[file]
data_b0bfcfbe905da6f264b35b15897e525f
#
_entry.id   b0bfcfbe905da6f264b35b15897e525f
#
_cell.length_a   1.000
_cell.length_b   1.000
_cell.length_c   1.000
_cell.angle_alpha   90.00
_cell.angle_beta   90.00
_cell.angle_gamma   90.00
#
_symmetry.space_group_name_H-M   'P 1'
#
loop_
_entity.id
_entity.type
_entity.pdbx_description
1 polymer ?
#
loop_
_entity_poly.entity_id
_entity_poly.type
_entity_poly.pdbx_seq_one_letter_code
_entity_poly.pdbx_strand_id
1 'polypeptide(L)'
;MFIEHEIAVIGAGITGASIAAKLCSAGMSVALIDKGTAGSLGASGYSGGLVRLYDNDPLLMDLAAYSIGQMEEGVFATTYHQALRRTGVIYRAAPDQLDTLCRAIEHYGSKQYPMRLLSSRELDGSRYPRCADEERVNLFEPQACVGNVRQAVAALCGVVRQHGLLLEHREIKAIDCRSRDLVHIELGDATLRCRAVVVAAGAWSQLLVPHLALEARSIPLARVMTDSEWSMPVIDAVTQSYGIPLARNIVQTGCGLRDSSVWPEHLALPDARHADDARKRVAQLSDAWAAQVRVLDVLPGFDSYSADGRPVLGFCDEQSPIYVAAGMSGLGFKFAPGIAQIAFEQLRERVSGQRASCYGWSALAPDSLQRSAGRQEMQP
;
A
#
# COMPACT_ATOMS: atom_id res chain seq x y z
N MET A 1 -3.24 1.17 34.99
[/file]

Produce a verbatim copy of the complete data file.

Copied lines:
data_b0bfcfbe905da6f264b35b15897e525f
#
_entry.id   b0bfcfbe905da6f264b35b15897e525f
#
_cell.length_a   1.000
_cell.length_b   1.000
_cell.length_c   1.000
_cell.angle_alpha   90.00
_cell.angle_beta   90.00
_cell.angle_gamma   90.00
#
_symmetry.space_group_name_H-M   'P 1'
#
loop_
_entity.id
_entity.type
_entity.pdbx_description
1 polymer ?
#
loop_
_entity_poly.entity_id
_entity_poly.type
_entity_poly.pdbx_seq_one_letter_code
_entity_poly.pdbx_strand_id
1 'polypeptide(L)'
;MFIEHEIAVIGAGITGASIAAKLCSAGMSVALIDKGTAGSLGASGYSGGLVRLYDNDPLLMDLAAYSIGQMEEGVFATTYHQALRRTGVIYRAAPDQLDTLCRAIEHYGSKQYPMRLLSSRELDGSRYPRCADEERVNLFEPQACVGNVRQAVAALCGVVRQHGLLLEHREIKAIDCRSRDLVHIELGDATLRCRAVVVAAGAWSQLLVPHLALEARSIPLARVMTDSEWSMPVIDAVTQSYGIPLARNIVQTGCGLRDSSVWPEHLALPDARHADDARKRVAQLSDAWAAQVRVLDVLPGFDSYSADGRPVLGFCDEQSPIYVAAGMSGLGFKFAPGIAQIAFEQLRERVSGQRASCYGWSALAPDSLQRSAGRQEMQP
;
A
#
# COMPACT_ATOMS: atom_id res chain seq x y z
N MET A 1 -3.24 1.17 34.99